The treatment cycle involves the following steps: (1) Induction of ovulation with fertility drugs, such as clomiphene citrate, injectable follicle-stimulating hormone/luteinizing hormone, or both, to produce multiple ovarian follicles. When the largest follicle reaches 20 mm in diameter the patient is given an injection of human chorionic gonadotropin to induce expulsion of the oocyte from the follicle. (2) Laparoscopy and follicular aspiration for the harvesting of oocytes. (3) Maturation of retrieved oocytes and inoculation with the husband's or donor's sperm. (4) Incubation of the resulting embryos until they reach the two- to six-cell stage. (5) Transfer of an embryo via catheter into the patient's uterus; at this point intensive intervention ceases, the pregnancy is considered normal, and no further manipulation is required.
in vivo fertilization union of the sperm and ovum within the reproductive tract of the female; usually taken to mean artificial insemination in which the sperm is artificially introduced into the vagina, cervix, or uterine cavity to overcome the problem of infertility.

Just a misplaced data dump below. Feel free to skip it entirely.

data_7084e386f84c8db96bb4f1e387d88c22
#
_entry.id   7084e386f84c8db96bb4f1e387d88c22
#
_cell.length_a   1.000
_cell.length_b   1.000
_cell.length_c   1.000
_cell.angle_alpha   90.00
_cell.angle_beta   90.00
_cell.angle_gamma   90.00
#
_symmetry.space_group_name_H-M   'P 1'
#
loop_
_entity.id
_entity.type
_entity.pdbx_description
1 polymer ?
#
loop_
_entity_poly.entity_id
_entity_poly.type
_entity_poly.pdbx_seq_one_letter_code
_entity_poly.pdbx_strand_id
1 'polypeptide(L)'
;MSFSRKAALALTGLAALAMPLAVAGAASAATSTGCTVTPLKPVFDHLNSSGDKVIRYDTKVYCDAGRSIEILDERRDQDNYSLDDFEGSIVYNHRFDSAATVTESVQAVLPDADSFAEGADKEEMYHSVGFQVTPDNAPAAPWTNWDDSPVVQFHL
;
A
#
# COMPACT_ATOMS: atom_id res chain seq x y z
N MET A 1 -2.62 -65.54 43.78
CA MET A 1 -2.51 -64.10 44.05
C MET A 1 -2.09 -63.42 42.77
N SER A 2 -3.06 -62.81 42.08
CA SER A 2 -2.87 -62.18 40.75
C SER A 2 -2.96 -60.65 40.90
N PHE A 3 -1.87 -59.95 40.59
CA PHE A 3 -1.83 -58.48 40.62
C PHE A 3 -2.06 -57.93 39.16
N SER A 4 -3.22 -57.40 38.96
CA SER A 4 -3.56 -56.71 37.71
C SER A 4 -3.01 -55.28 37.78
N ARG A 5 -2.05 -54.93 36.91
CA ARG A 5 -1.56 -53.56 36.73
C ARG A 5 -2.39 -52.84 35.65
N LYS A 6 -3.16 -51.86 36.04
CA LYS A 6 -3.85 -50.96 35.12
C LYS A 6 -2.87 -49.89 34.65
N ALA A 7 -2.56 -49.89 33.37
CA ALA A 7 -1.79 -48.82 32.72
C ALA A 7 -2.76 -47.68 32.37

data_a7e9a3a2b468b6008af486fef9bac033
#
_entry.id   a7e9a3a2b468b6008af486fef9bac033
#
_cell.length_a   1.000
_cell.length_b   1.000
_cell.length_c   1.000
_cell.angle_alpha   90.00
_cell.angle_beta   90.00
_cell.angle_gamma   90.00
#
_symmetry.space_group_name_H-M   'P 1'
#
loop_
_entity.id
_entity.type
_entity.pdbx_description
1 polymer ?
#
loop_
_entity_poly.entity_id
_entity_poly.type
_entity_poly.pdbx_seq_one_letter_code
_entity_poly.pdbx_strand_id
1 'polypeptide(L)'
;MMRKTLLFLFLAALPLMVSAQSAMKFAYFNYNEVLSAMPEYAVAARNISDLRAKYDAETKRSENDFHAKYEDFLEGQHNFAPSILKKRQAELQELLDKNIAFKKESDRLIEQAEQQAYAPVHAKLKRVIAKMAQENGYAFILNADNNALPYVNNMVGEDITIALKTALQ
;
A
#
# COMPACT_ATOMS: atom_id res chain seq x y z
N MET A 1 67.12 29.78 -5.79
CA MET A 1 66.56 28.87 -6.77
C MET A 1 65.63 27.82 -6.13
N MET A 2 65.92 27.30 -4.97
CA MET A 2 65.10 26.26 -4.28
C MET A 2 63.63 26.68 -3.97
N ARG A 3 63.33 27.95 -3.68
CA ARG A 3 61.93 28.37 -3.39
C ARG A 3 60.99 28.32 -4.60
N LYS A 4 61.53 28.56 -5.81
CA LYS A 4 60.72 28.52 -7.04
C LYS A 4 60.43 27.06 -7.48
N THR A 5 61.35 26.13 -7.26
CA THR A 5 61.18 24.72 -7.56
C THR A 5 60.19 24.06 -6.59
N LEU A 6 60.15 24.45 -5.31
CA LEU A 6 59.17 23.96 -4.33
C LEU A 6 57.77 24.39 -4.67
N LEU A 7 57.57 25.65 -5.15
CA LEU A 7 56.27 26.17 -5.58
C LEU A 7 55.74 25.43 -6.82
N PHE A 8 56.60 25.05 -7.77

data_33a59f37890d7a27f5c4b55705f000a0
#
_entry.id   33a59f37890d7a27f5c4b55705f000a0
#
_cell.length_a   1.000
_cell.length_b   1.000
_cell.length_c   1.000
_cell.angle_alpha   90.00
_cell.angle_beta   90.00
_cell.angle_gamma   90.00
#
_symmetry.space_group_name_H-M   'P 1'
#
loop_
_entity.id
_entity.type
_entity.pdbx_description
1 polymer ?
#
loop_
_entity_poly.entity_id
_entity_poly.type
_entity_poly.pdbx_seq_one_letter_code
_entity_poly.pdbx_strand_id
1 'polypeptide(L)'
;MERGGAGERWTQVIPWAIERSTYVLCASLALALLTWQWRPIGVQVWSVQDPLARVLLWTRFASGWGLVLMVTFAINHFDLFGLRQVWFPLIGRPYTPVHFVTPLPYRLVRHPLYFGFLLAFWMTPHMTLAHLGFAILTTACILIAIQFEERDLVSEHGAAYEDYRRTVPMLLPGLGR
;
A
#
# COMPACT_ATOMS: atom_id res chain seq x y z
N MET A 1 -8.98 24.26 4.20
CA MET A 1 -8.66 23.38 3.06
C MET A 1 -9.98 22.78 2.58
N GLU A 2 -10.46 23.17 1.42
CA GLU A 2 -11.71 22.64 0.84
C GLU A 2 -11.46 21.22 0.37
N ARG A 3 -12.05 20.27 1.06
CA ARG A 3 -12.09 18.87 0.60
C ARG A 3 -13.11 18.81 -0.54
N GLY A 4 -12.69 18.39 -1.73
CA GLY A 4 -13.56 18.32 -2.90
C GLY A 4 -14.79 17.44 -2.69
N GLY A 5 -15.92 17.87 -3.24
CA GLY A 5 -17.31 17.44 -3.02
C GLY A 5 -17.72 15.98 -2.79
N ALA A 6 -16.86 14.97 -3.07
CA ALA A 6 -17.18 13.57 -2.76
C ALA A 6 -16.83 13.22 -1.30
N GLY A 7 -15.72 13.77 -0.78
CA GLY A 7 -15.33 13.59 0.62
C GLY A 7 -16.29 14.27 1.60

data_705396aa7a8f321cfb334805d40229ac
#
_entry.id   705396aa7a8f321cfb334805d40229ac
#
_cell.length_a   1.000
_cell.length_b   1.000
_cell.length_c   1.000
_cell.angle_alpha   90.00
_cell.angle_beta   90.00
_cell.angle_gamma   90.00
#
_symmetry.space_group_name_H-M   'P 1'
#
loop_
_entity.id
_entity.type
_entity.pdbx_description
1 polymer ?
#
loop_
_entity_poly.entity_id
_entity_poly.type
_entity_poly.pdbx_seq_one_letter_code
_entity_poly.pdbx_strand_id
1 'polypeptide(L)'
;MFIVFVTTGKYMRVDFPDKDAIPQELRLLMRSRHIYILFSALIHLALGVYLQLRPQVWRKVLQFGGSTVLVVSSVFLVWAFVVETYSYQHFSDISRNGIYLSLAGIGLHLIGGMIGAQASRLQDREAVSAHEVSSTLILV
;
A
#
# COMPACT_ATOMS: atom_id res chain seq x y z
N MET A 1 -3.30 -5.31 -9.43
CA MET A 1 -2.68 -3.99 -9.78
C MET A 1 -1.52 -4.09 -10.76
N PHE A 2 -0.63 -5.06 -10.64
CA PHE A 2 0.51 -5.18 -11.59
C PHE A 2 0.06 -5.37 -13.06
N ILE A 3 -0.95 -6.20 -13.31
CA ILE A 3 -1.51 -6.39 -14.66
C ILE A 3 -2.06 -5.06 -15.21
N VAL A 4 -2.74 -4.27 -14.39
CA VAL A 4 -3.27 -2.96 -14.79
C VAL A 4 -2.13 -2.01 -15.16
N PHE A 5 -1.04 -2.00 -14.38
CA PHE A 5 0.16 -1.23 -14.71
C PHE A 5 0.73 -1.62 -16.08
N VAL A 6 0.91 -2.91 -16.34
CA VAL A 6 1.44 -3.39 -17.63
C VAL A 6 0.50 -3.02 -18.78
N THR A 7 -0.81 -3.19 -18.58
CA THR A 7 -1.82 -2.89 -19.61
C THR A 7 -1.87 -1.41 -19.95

Miller-Keane Encyclopedia and Dictionary of Medicine, Nursing, and Allied Health, Seventh Edition. © 2003 by Saunders, an imprint of Elsevier, Inc. All rights reserved.

fer·til·i·za·tion

(fer'til-i-zā'shŭn),
The process beginning with penetration of the secondary oocyte by the sperm and completed by fusion of the male and female pronuclei.
Farlex Partner Medical Dictionary © Farlex 2012

fertilization

(fûr′tl-ĭ-zā′shən)